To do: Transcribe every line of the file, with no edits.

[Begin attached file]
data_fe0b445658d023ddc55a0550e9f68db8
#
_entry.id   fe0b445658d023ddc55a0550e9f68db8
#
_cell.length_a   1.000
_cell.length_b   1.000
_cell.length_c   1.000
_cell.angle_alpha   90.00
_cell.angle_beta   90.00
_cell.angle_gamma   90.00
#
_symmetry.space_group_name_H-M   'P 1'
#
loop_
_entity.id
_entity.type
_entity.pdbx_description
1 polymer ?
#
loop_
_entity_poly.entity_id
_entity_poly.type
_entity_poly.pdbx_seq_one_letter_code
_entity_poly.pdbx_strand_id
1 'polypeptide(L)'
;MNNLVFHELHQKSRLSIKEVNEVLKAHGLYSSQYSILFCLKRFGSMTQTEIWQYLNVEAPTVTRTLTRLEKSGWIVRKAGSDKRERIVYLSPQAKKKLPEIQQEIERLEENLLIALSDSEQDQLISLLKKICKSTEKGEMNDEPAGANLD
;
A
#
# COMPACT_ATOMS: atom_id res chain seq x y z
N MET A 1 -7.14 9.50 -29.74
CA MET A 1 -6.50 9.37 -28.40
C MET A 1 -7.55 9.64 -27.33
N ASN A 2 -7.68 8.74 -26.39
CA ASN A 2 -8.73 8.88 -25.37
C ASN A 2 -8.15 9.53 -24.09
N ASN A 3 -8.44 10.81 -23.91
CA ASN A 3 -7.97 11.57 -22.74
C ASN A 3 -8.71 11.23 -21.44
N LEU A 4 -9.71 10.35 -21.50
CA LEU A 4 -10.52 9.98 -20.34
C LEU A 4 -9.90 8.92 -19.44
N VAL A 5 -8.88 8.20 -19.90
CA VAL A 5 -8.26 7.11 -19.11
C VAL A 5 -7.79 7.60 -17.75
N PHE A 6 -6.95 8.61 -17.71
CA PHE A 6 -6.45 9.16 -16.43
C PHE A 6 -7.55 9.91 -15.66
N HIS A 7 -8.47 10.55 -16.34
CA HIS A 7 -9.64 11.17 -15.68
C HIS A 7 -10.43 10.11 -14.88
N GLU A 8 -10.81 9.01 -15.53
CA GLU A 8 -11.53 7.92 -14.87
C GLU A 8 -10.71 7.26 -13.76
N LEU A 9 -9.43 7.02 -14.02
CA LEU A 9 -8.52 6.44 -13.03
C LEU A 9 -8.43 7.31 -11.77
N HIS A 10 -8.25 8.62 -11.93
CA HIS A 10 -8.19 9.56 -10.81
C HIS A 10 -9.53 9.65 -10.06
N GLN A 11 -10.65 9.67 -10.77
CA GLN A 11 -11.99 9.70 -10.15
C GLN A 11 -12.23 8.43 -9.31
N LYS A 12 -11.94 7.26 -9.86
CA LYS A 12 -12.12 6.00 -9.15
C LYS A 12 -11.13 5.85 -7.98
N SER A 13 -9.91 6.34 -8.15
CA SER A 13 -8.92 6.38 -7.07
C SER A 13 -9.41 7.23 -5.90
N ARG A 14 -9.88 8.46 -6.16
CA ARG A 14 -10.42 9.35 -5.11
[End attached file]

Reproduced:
data_fe0b445658d023ddc55a0550e9f68db8
#
_entry.id   fe0b445658d023ddc55a0550e9f68db8
#
_cell.length_a   1.000
_cell.length_b   1.000
_cell.length_c   1.000
_cell.angle_alpha   90.00
_cell.angle_beta   90.00
_cell.angle_gamma   90.00
#
_symmetry.space_group_name_H-M   'P 1'
#
loop_
_entity.id
_entity.type
_entity.pdbx_description
1 polymer ?
#
loop_
_entity_poly.entity_id
_entity_poly.type
_entity_poly.pdbx_seq_one_letter_code
_entity_poly.pdbx_strand_id
1 'polypeptide(L)'
;MNNLVFHELHQKSRLSIKEVNEVLKAHGLYSSQYSILFCLKRFGSMTQTEIWQYLNVEAPTVTRTLTRLEKSGWIVRKAGSDKRERIVYLSPQAKKKLPEIQQEIERLEENLLIALSDSEQDQLISLLKKICKSTEKGEMNDEPAGANLD
;
A
#
# COMPACT_ATOMS: atom_id res chain seq x y z
N MET A 1 -7.14 9.50 -29.74
CA MET A 1 -6.50 9.37 -28.40
C MET A 1 -7.55 9.64 -27.33
N ASN A 2 -7.68 8.74 -26.39
CA ASN A 2 -8.73 8.88 -25.37
C ASN A 2 -8.15 9.53 -24.09
N ASN A 3 -8.44 10.81 -23.91
CA ASN A 3 -7.97 11.57 -22.74
C ASN A 3 -8.71 11.23 -21.44
N LEU A 4 -9.71 10.35 -21.50
CA LEU A 4 -10.52 9.98 -20.34
C LEU A 4 -9.90 8.92 -19.44
N VAL A 5 -8.88 8.20 -19.90
CA VAL A 5 -8.26 7.11 -19.11
C VAL A 5 -7.79 7.60 -17.75
N PHE A 6 -6.95 8.61 -17.71
CA PHE A 6 -6.45 9.16 -16.43
C PHE A 6 -7.55 9.91 -15.66
N HIS A 7 -8.47 10.55 -16.34
CA HIS A 7 -9.64 11.17 -15.68
C HIS A 7 -10.43 10.11 -14.88
N GLU A 8 -10.81 9.01 -15.53
CA GLU A 8 -11.53 7.92 -14.87
C GLU A 8 -10.71 7.26 -13.76
N LEU A 9 -9.43 7.02 -14.02
CA LEU A 9 -8.52 6.44 -13.03
C LEU A 9 -8.43 7.31 -11.77
N HIS A 10 -8.25 8.62 -11.93
CA HIS A 10 -8.19 9.56 -10.81
C HIS A 10 -9.53 9.65 -10.06
N GLN A 11 -10.65 9.67 -10.77
CA GLN A 11 -11.99 9.70 -10.15
C GLN A 11 -12.23 8.43 -9.31
N LYS A 12 -11.94 7.26 -9.86
CA LYS A 12 -12.12 6.00 -9.15
C LYS A 12 -11.13 5.85 -7.98
N SER A 13 -9.91 6.34 -8.15
CA SER A 13 -8.92 6.38 -7.07
C SER A 13 -9.41 7.23 -5.90
N ARG A 14 -9.88 8.46 -6.16
CA ARG A 14 -10.42 9.35 -5.11